Flow is delivering (with Cimex Media) an integrated multi-partner learning programme and website for the coast and seas in Northumberland. So I wanted to make sense of coastal heritage management in the UK. One reason for wanting to know the bigger picture is a concern about the increasing threat to the coast from the effects of climate change. This threat affects wildlife populations, areas of natural beauty and our cultural heritage, as well as our living towns and livelihoods. The National Trust has just published their report, Shifting Shores, to draw attention to this issue and to promote their plans to conserve their many threatened coastal sites, which includes both environmental and cultural heritage. The NT is one of a large number of bodies responsible for coastal management, and this large number of bodies is slowing down action. I’ve described before how this confusing jigsaw of responsibility is affecting Happisburgh. The Marine Bill is currently going through parliament, aiming to create a more integrated system for marine and coastal planning and conservation.
My interest in coastal heritage is personal too. My roots are entirely steeped in the coast, with only the occasional inlander cropping up in our family trees. Most of my relatives come from the heritage coasts of North Norfolk, Northumberland, South East Scotland and South Suffolk. Over the centuries, my relatives have made their livings by fishing, coastguarding and the Navy, and now some who are marine biologists and naval engineers. My great grandfather won a medal for predicting the 1953 floods and co-ordinating the rescue when he was the coastguard at Aldeburgh, Suffolk.
This was a devastating and frightening flood but it was not as frequent as the surges that occur now. The coast is also eroding rapidly in places due to an increased wave height and other factors. A map of the UK coast at risk looks as if a child drew round it in thick red crayon, then rubbed away a few bits of the line. Most of it is at risk, with the most worrying portions down the East coast, including the Thames Estuary where the Government is investing massively in new housing, industry and even thinking of a new airport. At least new planning can take account of the threat, but it’s harder to protect the heritage of millennia of human habitation around the coast.
Brancaster Staithe is an old village with a round-towered Saxon church and evidence of a Roman fort. Its heritage of fishing (especially for mussels) continues today. Every Spring it floods. The National Trust owns the land here and has invested in shoring up its harbour and flood-proofing its buildings. This is reassuring action but further East, there are plans under consideration for ‘managed retreat’, letting the sea breach 15 miles of coastal defences, letting it in for 5 miles, taking 2500 acres of NT property, thousands of homes, ancient churches and windmills. This is where I grew up, my homeland. It is just a proposal for now, and in theory managed retreat is logical. But it hurts!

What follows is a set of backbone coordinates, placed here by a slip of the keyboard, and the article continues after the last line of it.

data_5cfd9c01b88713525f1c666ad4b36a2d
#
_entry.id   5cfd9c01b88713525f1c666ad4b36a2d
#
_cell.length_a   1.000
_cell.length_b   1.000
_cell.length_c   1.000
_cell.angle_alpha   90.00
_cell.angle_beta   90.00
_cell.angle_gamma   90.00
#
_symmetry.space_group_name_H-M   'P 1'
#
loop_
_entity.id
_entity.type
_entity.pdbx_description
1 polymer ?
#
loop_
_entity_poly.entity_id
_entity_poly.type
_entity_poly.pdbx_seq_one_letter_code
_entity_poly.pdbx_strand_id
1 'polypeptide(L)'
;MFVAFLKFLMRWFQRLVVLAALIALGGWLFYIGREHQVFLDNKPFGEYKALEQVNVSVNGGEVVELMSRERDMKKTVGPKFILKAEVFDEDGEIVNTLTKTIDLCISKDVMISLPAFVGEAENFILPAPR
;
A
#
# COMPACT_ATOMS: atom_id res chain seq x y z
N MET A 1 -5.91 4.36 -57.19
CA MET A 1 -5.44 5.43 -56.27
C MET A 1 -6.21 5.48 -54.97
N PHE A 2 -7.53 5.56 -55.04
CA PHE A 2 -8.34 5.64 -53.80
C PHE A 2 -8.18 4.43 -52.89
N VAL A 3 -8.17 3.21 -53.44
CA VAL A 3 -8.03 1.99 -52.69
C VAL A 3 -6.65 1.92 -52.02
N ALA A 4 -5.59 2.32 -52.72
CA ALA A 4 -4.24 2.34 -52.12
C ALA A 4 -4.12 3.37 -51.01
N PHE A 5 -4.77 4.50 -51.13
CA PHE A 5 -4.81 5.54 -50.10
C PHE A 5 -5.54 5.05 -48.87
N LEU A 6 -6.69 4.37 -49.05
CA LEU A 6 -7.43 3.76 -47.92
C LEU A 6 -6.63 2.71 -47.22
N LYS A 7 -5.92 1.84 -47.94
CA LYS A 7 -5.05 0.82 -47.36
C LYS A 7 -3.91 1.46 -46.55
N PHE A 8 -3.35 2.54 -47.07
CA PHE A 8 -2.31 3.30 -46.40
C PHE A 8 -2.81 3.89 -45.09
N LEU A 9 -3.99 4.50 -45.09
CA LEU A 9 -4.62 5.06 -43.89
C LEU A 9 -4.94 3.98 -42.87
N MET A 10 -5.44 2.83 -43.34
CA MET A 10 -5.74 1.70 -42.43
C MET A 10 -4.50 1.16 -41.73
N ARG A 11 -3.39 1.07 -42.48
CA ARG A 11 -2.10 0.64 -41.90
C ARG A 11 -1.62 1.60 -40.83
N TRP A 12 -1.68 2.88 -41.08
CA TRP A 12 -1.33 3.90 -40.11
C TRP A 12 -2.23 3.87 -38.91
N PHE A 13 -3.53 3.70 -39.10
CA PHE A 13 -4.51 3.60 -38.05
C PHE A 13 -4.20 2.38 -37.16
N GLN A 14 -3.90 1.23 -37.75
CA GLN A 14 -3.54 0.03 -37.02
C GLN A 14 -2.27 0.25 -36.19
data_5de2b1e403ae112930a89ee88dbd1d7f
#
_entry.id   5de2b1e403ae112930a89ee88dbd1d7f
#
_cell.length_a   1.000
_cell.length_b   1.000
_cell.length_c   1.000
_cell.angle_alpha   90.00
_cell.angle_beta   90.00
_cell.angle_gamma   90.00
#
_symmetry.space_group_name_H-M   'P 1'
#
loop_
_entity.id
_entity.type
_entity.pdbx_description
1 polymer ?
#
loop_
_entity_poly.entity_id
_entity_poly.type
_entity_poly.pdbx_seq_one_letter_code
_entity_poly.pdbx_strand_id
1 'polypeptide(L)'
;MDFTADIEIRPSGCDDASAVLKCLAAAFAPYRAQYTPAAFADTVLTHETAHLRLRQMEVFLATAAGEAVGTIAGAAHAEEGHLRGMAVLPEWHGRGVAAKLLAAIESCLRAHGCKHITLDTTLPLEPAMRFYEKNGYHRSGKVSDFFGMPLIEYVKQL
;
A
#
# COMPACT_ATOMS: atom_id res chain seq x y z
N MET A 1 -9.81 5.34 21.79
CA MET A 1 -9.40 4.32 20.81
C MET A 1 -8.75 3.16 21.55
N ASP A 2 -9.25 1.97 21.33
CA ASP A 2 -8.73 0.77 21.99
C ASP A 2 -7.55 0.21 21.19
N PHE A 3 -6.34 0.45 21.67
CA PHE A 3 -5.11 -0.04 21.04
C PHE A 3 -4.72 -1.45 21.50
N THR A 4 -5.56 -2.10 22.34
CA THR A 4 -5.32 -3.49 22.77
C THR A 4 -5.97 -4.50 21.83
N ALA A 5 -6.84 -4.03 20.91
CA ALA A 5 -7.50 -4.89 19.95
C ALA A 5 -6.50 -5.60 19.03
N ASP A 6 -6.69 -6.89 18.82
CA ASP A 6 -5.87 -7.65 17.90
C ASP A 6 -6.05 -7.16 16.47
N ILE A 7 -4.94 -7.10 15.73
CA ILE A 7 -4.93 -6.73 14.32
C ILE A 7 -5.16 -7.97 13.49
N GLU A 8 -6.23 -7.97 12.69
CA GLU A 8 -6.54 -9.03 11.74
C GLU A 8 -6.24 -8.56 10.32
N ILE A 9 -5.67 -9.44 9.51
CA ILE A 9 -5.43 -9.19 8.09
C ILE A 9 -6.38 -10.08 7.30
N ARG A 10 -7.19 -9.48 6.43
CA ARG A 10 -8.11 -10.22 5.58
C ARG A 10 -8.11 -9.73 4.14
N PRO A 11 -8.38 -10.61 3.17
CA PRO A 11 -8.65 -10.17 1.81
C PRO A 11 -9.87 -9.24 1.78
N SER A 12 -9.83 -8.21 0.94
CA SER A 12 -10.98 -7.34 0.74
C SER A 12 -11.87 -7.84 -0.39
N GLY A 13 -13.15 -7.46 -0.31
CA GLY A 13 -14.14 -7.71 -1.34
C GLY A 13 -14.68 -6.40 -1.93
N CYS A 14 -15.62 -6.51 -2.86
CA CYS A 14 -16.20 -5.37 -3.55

Heritage management policy is about conserving where possible and, when it’s not, recording it before it goes. This recording of heritage can involve communities and it can be therapeutic for people to be involved in it. Sometimes, people do it themselves. For example, here’s a Flickr group called Disappearing Norfolk, inviting people to submit photos of the parts of Norfolk scheduled to change drastically. Sometimes, people are involved through organised projects, such as Holding Back the Tide, an HLF-funded project co-ordinated by CoastNET, collecting stories, pictures and artefacts from East Anglian communities about coastal change. The blog shows evidence of some great schools projects. (Note that the HLF told the project owner that this was the first HLF-funded project they had seen to have a blog, in 2008, which seems extraordinary.)
It would be a positive move to see community heritage projects like this expanding, using the power of the web, led by agencies such as English Heritage, National Trust and Natural England working together. Perhaps DCMS can consider how to support such collaborative working when the Marine Bill comes into force…
In the meantime, I’ve created a Flickr group for people to record images of threatened coastal heritage:
In the back-up files and on the shelves of all the UK’s cultural institutions sit thousands of reports: feasibility studies, research, evaluations, manifestos and action plans. Some of these were rigorously researched, cogently argued and well presented. Some of these were produced with minimum angst between client and author. These are the ones most likely to be read and distributed, and to have some impact. Of the ones in that category, many have been authored by Rick Rogers.
Sadly, Rick died on Sunday, still working on the second report from the Culture and Learning advocacy project led by the Clore Duffield Foundation. He had been suffering from cancer some time but continued to work, passionate as he was to articulate the value and qualities of cultural education.
Frequently the media decides to profile the ‘hottest stars of the cultural world’, showcasing the directors, curators and artists. Rarely do they showcase people who work in cultural education and even less do they showcase people who work behind the scenes of cultural education in doing the research, evaluation and advocacy that underpins the quality of its provision. It’s almost impossible to find Rick when you Google for him, because he didn’t need to promote himself and because of so many other shining stars, Richard Rogers the architect, Richard Rogers the Australian artist, Rick Rogers, an actor. But deep in those search results, there are bound to be many reports that have stood the test of time.
Not only for his work will he be missed. He was an incredibly sweet and calming person, a real pleasure to work with.
Donations in his memory can be sent to the Wigmore Hall Trust, to support their work in bringing children to music. Online donations here.
I went to the BFI on 30th September for a panel debate: Fast Forward, Cultural Institutions and Public Service Broadcasting. The keynote was Peter Bazalgette, reprising a speech he had given to the Royal Television Society, which he said "went down like a cup of cold sick". It didn't have that effect on me because I was heartened by Bazalgette's vision in this speech for a public service search, an online aggregator of culture, not just culture from the BBC but from the whole UK cultural and creative sector. Unfortunately he seemed rather dismissive of his own idea, probably because of the whiff emanating from its reception at the RTVS. It meant that the idea didn't really take shape through dialogue in this forum.